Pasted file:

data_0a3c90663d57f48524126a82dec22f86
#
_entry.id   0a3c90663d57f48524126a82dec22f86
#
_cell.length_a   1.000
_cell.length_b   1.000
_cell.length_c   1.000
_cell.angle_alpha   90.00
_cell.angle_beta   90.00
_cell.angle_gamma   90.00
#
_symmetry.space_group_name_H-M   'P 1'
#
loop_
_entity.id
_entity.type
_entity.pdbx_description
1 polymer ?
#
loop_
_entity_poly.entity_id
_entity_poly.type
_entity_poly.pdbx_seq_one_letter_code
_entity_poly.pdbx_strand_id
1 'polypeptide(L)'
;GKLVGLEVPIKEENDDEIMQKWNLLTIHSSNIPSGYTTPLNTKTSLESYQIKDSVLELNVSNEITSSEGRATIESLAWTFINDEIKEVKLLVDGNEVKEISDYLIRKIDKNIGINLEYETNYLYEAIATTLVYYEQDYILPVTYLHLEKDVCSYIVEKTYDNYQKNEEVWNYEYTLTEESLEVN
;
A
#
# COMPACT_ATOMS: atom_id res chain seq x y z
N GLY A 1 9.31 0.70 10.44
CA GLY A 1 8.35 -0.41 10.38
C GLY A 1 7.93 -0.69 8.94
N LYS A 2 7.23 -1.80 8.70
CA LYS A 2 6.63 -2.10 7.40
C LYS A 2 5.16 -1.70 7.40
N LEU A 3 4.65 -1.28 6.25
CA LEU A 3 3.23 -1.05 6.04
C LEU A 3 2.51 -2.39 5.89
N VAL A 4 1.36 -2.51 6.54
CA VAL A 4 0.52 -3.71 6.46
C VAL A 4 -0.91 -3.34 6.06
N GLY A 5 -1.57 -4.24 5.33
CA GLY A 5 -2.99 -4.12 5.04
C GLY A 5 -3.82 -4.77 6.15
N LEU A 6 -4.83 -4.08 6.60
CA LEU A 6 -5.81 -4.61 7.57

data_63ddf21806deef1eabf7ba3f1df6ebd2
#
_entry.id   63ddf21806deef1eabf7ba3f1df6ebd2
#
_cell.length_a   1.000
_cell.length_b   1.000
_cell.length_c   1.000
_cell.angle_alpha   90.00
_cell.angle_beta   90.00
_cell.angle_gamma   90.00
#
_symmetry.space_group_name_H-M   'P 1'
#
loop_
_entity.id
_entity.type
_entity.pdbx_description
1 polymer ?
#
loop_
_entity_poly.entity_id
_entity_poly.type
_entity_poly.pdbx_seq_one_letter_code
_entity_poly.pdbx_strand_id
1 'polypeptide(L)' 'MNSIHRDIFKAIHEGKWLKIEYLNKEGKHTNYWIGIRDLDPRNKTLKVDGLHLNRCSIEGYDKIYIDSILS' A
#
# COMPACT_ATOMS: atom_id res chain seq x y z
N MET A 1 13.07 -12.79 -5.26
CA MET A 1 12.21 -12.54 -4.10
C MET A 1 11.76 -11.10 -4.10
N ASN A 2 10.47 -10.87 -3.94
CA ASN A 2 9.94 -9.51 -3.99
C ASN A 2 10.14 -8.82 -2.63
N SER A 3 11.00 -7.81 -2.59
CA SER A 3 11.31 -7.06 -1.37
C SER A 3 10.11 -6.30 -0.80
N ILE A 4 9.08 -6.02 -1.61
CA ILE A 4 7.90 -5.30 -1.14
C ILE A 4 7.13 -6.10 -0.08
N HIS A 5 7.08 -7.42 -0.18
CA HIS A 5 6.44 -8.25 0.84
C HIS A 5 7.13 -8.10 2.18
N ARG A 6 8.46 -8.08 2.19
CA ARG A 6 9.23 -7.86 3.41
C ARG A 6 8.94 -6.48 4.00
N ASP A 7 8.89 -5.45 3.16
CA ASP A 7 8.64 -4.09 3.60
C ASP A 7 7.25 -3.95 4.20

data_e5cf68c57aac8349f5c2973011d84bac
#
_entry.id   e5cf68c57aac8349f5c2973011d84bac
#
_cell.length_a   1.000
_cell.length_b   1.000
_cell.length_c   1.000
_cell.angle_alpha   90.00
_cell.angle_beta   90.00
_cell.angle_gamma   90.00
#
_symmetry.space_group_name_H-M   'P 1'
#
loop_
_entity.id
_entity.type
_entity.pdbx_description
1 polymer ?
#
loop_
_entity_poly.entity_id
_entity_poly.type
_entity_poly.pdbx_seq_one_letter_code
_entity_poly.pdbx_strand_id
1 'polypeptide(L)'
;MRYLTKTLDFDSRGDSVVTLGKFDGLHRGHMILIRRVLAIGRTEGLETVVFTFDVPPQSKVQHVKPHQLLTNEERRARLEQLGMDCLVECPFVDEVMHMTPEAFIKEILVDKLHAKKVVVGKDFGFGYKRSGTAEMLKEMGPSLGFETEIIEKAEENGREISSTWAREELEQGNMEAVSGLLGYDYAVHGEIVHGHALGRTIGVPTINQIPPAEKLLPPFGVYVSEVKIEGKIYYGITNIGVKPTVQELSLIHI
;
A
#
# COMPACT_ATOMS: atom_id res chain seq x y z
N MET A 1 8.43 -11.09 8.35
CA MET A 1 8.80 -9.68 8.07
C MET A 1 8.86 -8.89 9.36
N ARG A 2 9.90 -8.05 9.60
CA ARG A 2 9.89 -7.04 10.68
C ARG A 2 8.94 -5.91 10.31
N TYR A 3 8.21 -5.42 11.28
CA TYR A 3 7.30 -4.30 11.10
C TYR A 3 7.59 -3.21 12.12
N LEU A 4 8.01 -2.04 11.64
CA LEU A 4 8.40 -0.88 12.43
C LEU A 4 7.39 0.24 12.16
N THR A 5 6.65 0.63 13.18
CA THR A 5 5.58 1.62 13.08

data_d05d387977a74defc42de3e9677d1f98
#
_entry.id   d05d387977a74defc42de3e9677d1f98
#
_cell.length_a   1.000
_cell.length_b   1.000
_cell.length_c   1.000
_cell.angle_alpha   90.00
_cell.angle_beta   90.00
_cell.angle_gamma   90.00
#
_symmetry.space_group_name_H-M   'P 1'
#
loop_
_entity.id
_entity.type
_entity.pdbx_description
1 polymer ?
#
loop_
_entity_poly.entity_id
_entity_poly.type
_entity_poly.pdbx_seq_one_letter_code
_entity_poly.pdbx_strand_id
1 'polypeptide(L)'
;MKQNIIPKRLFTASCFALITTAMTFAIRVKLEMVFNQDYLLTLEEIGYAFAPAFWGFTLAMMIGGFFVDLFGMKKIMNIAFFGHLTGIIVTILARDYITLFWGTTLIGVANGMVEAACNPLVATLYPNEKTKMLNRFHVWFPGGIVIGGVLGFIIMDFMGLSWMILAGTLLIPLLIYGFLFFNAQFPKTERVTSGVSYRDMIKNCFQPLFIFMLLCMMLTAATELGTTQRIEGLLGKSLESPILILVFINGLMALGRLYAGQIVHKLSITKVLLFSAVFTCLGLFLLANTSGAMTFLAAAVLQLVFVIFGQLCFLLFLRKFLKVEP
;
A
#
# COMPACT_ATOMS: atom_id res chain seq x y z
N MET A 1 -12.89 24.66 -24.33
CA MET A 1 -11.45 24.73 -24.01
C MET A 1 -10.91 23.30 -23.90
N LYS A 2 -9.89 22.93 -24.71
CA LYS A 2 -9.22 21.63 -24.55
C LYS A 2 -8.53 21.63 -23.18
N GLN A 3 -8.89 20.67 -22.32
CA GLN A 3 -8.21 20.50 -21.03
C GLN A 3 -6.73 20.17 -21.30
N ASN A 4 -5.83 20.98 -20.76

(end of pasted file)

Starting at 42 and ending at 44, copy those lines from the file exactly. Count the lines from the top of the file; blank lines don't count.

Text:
C VAL A 4 -0.91 -3.34 6.06
N GLY A 5 -1.57 -4.24 5.33
CA GLY A 5 -2.99 -4.12 5.04